A Short Analysis of Rudyard Kipling’s story “Below the Mill Dam”
“Below the Mill Dam” is set at Robert’s Mill in the English countryside at or about the time of the story’s publication (1902). Rudyard Kipling had just returned from Africa, where he had experienced the disastrous effects of the Boer War and witnessed such things as the British invention of concentration camps. He was alarmed by the ignorance of British politicians: “Conservative Balfour government’s dead cultured aristocratic hand barred the way to a wider, less class-ridden British Empire” (Wilson 226). Kipling was pessimistic that Britain could uphold her imperial role as the world’s leading nation, moreover, he was “extremely uneasy with, and critical of, unquestioned traditions, ruling-class hierarchies, and complacent establishments” (Lee 12). Fairly late in his life, in 1902, Kipling decided to live in Sussex in England. Shortly after, he had electricity installed in his house – which was not common at that time – and a sign that he was generally interested in and fascinated by new technology; he installed a turbine, a generator and associated equipment in the watermill in his own garden.
Allegorical or symbolic tales, such as “Below the Mill Dam” convey Kipling's passion for machinery and technology. The story reflects Kipling’s views about the changing environment, political atmosphere and the technical innovations that were transforming industry and the modes of production in farming, their impact on the landscape and on living conditions. Kipling disguised his plot as a fable, probably to avoid resentment from the establishment. In writing a political fable, he was able to express his “alarm and dismay at England’s apparent inability to address herself socially, imperially, culturally and technologically to the future” (Page 69). Kipling uses allegorical language throughout the dialogues as a means of mockery and satire about forces which want to preserve tradition against the new emerging forces that are pressing for change and development.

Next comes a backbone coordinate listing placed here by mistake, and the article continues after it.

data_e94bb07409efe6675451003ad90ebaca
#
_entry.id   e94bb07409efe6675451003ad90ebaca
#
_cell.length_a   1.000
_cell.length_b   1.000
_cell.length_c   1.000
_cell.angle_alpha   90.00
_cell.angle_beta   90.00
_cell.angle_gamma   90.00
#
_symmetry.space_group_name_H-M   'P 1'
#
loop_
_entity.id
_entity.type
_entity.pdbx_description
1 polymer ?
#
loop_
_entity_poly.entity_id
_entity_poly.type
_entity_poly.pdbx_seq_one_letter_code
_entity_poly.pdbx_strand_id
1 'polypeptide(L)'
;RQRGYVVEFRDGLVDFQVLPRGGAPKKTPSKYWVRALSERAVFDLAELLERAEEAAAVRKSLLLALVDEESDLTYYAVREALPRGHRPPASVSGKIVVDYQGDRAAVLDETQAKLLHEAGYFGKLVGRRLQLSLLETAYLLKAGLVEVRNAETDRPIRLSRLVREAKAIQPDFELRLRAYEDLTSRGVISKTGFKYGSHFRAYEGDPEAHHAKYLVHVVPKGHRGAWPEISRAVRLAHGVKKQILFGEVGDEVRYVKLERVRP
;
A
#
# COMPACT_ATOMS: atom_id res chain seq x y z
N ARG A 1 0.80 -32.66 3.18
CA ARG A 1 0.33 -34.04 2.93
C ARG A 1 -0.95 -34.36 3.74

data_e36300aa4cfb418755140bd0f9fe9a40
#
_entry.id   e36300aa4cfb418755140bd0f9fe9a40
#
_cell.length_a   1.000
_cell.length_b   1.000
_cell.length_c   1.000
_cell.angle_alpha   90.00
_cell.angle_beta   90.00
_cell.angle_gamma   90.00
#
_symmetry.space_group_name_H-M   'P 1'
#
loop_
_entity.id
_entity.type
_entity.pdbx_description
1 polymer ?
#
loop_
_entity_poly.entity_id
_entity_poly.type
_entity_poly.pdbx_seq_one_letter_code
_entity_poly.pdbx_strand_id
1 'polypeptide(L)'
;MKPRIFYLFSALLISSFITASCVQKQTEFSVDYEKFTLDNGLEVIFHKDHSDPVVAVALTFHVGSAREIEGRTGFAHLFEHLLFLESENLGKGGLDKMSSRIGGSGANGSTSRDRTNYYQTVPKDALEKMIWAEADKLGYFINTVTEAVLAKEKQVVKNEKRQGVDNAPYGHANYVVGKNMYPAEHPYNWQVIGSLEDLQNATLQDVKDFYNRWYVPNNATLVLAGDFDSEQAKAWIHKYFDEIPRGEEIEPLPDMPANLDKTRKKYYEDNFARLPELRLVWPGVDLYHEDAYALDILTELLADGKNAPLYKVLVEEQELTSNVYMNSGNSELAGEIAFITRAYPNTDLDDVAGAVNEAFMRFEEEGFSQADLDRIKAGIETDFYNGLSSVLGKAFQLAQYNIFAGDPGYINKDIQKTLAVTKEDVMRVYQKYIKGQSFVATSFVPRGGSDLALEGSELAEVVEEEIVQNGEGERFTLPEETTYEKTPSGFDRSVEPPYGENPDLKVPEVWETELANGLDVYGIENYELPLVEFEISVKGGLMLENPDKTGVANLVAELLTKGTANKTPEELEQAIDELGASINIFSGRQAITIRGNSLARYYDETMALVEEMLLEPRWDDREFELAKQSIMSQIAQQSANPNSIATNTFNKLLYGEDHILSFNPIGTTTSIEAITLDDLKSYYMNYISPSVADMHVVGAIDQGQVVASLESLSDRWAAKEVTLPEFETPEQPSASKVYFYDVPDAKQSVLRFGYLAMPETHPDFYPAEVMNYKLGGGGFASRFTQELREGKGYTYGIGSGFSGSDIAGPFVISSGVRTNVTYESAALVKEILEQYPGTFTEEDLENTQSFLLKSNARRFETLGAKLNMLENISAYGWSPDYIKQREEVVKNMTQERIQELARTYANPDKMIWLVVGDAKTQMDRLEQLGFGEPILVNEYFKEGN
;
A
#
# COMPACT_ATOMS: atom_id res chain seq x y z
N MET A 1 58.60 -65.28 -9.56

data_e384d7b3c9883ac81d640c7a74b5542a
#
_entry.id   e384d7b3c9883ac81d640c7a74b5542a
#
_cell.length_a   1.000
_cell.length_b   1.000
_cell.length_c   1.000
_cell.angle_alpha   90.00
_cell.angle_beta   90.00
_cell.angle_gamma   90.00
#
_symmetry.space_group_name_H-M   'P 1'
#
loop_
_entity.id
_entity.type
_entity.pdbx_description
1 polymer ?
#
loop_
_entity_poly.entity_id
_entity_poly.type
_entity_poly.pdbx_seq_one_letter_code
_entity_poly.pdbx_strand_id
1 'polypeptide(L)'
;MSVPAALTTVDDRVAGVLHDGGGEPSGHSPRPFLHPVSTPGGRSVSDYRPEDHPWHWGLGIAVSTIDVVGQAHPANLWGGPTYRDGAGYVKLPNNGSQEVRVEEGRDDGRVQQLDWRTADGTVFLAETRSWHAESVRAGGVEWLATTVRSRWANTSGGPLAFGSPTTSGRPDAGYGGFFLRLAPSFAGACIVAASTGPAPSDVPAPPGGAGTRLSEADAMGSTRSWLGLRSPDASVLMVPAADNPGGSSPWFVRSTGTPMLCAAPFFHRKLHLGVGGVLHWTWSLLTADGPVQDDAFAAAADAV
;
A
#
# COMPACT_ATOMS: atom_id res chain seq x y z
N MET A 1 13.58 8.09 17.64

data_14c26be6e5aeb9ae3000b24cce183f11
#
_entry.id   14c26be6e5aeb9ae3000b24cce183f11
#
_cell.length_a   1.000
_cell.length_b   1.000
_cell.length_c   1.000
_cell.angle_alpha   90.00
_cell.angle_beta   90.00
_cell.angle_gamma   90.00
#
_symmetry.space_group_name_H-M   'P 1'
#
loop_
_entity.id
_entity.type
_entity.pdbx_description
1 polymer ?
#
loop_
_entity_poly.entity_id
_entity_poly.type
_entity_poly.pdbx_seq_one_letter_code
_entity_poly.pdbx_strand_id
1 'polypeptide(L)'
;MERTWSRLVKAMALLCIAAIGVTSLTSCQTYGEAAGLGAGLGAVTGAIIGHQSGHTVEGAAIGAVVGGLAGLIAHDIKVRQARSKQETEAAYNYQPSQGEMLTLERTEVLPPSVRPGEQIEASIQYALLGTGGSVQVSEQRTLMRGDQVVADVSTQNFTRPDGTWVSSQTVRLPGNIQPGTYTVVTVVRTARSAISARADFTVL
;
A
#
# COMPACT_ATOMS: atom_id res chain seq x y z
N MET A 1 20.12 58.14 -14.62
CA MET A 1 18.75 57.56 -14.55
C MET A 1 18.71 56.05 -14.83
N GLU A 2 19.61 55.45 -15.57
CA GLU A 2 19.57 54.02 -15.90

“Below the Mill Dam” is an allegory, in which Kipling assigned roles to his protagonists in order to depict different social classes. The Grey Cat and the Black Rat, anthropomorphised animals, act as main characters. Together with the animated characters of the Wheel, the Waters and the Millstones, they converse about past and present events and, in doing so, express controversial points of view, according to their designated social positions. Cats and rats are natural enemies in reality, but in Kipling’s fable their natural roles have been suspended; they are allied in their mutual concerns, in other words, they accommodate the status-quo of the British upper classes. The characters of the Black Rat and the Grey Cat are defined by their distinctive use of the English language in dialogues. Their particular way of speaking connotes their social standing and condescending attitudes. The Grey Cat’s laziness and how she clings on to her entrenched privileges symbolizes the decadence of the English gentry and the traditional elitist class which controls the House of Lords. The Black Rat’s complacency is a reflection of the ‘Old English Officer class’, mainly recruited from British aristocracy.
Their antagonists are the Waters who represent progress and endorse technological innovation as the new driving force. Also, the Waters work as a counterpoint to the old-fashioned, slow, obsolete wheel and put stress on it to work harder. Their strength, as well as confidence, is reflected in the statement “’We lifted that wheel off his bearings,’ cried the Waters. ‘We said, ‘Take away that bauble!’” (Kipling 290). The Waters, combined from various sources and merged into an immense power on their way to the mill, are busy,forward-pushing and bossy characters, constantly demanding more activity from the old Wheel.
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- Dr Sandra Miller (Author), 2004, A Short Analysis of Rudyard Kipling's "Below the Mill Dam", Munich, GRIN Verlag, https://www.grin.com/document/293526